King of the Urban Forest - Paris

There is a tree species that in my opinion deserves the title of "King of the Urban Forest". This tree is known in the English language as the London Plane tree (species: Platanus x hispanica). In this post I am going to highlight this tree in the city of Paris, France where it is known as the "Platane Commun" or "platane à feuille d'érable" (which means "Maple Leaf Plane"). The first two pictures in this post (above and below) are of the "Avenue des Champs-Élysées" which is lined on both sides by rows of London Plane trees. Many consider this street to be the most beautiful in the world. It stands to reason that the most beautiful urban street should be lined with the tree that I am calling the King of the Urban Forest.

The next picture (below) is of a group of about five London Plane trees at one end of the Notre-Dame Cathedral which is the the seat of the Archbishop of Paris and one of the most visited Cathedrals in the world. Again, it seems fiting that the tree species chosen to adorn the plaza in front of the Cathedral should be London Planes. The statue in front of the trees is of Charlemagne.

The next image is of the "Place de la Nation" plaza on the east side of Paris. On the inside of its large traffic circle (the French seem to like large traffic circles!) there are a number of large London Plane trees like the one in the photo.

I´m not exactly sure who the statue is of in the next image but the tree behind the statue is a fine example of yet another London Plane. This tree is one of many that can be found in the "Jardin des Tuileries" that stretches from the "Lourve" to the "Place de la Concorde" plaza.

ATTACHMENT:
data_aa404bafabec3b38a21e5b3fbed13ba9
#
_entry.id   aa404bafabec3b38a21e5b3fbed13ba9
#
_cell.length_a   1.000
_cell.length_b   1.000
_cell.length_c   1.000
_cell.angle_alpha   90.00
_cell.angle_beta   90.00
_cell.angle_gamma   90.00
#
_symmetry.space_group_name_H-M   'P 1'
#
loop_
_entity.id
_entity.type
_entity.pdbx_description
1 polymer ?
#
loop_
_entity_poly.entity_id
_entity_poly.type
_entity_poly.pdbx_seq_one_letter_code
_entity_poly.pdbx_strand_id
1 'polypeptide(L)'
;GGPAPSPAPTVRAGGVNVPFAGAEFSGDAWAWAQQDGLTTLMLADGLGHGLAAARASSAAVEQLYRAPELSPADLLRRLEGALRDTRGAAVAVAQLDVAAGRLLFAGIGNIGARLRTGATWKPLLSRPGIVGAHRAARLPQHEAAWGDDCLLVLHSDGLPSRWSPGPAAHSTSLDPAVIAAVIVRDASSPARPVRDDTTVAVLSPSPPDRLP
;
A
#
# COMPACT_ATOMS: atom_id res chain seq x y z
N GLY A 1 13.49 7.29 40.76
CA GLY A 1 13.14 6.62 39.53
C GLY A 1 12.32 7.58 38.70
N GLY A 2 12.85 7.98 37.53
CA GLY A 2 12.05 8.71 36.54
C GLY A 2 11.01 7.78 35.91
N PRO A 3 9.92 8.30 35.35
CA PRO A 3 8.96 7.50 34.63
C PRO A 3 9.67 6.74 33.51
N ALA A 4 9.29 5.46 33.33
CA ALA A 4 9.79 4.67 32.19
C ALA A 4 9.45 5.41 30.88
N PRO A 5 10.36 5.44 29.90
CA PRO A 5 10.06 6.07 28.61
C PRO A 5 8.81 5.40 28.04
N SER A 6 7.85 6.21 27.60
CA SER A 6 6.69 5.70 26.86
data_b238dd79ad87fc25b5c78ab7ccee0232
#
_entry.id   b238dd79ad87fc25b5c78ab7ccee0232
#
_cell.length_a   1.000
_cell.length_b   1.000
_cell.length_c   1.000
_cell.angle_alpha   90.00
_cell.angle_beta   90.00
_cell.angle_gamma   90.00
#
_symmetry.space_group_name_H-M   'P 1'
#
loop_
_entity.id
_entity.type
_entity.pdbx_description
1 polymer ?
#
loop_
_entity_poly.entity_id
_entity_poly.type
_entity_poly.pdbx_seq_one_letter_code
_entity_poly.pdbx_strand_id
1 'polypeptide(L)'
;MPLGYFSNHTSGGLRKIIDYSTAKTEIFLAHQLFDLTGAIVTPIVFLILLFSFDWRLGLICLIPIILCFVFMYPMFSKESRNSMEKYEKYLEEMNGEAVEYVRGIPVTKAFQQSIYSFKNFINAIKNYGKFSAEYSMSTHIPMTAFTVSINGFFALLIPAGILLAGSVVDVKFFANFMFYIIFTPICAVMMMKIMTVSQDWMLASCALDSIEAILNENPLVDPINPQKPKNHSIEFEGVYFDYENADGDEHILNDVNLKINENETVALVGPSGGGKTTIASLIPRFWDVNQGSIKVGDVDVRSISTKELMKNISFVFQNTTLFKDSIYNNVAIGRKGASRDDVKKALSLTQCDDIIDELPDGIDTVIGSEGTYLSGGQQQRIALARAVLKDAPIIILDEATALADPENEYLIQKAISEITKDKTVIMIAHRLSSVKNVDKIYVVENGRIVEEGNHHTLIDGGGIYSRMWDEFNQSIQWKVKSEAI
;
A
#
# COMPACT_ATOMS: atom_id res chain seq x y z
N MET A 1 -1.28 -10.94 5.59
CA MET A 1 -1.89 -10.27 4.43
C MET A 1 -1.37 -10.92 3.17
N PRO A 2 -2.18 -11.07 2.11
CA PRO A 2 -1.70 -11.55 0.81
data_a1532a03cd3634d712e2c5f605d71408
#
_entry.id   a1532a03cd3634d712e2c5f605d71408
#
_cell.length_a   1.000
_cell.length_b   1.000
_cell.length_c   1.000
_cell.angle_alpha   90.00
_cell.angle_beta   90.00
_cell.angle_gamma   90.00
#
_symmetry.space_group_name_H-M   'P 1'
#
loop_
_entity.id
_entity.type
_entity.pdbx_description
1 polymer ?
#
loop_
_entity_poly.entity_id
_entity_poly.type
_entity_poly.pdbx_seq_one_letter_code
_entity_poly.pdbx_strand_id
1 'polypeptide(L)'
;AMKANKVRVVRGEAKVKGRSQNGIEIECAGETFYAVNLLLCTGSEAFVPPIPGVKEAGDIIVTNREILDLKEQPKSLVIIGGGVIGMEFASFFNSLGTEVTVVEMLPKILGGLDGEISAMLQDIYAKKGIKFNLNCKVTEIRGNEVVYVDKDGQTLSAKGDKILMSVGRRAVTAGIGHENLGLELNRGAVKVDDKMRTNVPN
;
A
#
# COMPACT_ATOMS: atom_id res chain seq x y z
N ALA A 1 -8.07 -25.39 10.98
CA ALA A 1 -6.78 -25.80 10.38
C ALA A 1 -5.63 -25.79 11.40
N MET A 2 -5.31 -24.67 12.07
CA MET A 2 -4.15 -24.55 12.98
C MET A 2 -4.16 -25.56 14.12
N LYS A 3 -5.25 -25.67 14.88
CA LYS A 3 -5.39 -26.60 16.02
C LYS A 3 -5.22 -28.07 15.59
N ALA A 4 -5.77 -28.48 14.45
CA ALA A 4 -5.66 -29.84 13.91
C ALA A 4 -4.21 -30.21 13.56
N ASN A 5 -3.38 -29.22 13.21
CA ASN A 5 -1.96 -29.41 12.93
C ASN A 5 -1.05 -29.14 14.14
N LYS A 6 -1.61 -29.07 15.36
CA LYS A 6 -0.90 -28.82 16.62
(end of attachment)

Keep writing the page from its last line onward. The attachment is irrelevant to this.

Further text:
The last picture is of a colonnade like row of London Planes in the "Jardin des Plantes" botanical garden.

check out my post about an Osage Orange by the Eiffel Tower.


  1. Thanks for your posts on the beautiful Sycamores that line the streets in Paris. I am trying to find out what they do to keep the canopies relatively smaller, and higher up-I don't know if 'pollarding' enters into the mix, but I just moved onto a lot with 3 great sycamores, and I am concerned about them being a little too close together. I want to not lose them, and so am exploring ways to keep them going more vertical than horizontal. Any thoughts? Thanks in advance! my email:

  2. Plane trees and sycamores are not the same tree. Wouldnt want sycamores in my garden again- they seed everywhere.